So, in an entire 162-game season, the opposing team made a successful challenge while the Phillies were at bat just 7 times. All 7 of those overturned calls were on force plays or tag outs. In none of those cases was the Phillies batter able to return to the plate.

In 2018, the Phillies were challenged 47 times. In 25 of those instances, the call on the field was overturned. 14 of those overturned calls came while the Phillies were at bat. In only one of those instances was the Phillies player able to return to the plate — César Hernández on a reversed hit-by-pitch call. Hernandez flew out to end the at-bat.

However, despite how rare an event like this is, the Phillies have come close to achieving this feat a couple of times.

In July 2017, pinch hitter Brock Stassi found himself in a position to record two hits in one at-bat. The Phillies were playing the San Diego Padres, and they were leading by four in the 5th inning. Stassi came to the plate and looped the ball down the right field line. This one wasn’t as close a call as Camargo’s was — it’s pretty easy to tell it was foul even without slow motion — but nevertheless, it was originally ruled fair and Stassi made it safely to second.

Unfortunately, the Padres challenged, the call was overturned, and Stassi returned to the plate and struck out to end the at-bat.

A similar, yet also very different, occurrence took place in May 2016. Third baseman Maikel Franco was, seemingly, beaned by Atlanta Braves starter Williams Pérez. However, the call was overturned when replay showed that the ball bounced off Franco’s bat, not his hand.

Franco was ultimately walked in that plate appearance. So while he didn’t record a single hit, he did reach base two times in one plate appearance. That’s gotta be pretty rare too.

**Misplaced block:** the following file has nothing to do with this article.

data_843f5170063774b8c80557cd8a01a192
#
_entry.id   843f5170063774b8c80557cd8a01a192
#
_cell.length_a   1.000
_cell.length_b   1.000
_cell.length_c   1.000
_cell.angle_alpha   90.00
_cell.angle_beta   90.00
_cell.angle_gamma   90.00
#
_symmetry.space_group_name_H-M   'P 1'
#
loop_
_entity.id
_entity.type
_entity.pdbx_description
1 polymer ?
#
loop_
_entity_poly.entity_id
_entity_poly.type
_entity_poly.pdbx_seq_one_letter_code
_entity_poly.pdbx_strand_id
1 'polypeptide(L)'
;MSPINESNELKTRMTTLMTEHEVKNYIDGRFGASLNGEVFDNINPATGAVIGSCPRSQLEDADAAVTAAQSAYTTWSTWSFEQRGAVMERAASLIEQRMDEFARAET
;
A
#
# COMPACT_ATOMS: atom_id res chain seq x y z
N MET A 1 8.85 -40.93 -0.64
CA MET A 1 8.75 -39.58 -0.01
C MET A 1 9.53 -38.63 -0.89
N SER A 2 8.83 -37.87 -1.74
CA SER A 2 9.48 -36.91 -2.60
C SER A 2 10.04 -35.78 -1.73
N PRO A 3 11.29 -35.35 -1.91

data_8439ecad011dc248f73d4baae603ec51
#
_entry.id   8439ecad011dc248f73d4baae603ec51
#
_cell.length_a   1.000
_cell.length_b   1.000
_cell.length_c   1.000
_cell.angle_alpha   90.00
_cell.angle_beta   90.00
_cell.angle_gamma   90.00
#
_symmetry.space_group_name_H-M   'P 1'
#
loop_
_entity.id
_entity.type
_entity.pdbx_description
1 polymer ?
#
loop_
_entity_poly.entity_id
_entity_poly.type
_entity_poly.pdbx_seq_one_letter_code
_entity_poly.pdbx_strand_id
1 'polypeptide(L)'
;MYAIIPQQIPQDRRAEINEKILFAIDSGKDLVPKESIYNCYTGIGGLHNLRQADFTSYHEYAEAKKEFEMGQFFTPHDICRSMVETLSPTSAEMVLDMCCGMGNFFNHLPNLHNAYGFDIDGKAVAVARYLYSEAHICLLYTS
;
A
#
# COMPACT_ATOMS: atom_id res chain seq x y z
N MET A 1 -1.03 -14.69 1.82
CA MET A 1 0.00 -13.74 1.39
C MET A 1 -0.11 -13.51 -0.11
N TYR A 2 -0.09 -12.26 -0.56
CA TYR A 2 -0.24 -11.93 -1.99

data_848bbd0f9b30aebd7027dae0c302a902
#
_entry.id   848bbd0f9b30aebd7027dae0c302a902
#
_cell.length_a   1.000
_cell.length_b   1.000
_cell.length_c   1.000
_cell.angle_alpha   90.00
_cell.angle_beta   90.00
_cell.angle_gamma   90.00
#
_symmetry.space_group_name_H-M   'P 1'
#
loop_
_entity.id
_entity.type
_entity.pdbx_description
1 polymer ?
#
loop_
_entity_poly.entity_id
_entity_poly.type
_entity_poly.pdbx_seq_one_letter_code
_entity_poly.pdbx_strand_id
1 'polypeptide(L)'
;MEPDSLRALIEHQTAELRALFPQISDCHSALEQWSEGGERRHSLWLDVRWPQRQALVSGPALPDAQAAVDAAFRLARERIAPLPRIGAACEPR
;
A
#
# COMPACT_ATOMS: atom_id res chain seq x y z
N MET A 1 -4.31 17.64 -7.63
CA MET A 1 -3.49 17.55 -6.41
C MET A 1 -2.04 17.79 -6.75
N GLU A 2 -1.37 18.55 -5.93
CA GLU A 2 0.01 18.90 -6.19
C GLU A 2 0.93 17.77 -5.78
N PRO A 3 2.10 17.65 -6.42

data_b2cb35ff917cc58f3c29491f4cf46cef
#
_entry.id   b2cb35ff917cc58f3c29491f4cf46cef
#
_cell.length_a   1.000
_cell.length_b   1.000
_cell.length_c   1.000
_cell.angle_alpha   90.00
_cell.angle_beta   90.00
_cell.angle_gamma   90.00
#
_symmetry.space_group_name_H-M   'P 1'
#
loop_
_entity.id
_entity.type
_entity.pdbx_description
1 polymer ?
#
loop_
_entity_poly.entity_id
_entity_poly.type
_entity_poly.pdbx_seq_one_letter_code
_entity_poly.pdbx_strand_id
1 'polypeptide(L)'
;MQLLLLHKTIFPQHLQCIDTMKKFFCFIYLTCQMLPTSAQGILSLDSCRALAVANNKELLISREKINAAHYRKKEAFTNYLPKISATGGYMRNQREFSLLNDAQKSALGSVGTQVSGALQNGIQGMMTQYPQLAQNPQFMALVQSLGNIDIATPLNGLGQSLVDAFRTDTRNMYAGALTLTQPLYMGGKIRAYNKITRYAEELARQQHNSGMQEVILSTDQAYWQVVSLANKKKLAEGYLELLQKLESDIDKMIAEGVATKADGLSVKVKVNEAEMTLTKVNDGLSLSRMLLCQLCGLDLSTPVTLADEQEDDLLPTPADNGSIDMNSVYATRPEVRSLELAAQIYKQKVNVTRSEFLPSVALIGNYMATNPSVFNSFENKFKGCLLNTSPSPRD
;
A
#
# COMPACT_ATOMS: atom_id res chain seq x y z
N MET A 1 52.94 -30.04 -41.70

Side note: I highly recommend watching the video for this one. It shows Franco flying to ground in slow motion from numerous angles and it’s incredibly dramatic. Knowing that Franco wasn’t actually hit and he was 100% fine afterwards, it makes for very entertaining viewing.

One last time the Phillies came close to recording two hits in one at-bat came just last year against the Mets, when Rhys Hoskins hit what looked like a game-tying home run in the bottom of the 9th inning. Sadly, as I’m sure I don’t need to remind you, the call was overturned and Hoskins was awarded a double instead.

It’s not really the same thing as what happened to Camargo, since Hoskins only hit the ball one time in that at-bat. Still, Hoskins did record two different types of hit in one at-bat, so I’d say it’s pretty close. Almost as close as that ball was to being a home run. (I’m still not over it.)


So, long story short, John Camargo has the unique distinction of being the first Phillies hitter to ever record two hits in the same at-bat.

Well, probably.

Maybe there’s a baseball historian out there who could tell us about one time in 1898 when a Phillies player smacked an extra-base hit into the gap in right-center, but as he was rounding first a pig ran onto the field and ate the ball and they had no choice but to start the at-bat over again the next day when they could get a new baseball. It’s possible.

Regardless, Johan Camargo is the first Phillies player to be awarded a hit, have that hit taken away after a replay review, and then record a legitimate hit in the same at-bat. It might not be a “real” statistic, but I think it’s a pretty cool outcome all the same.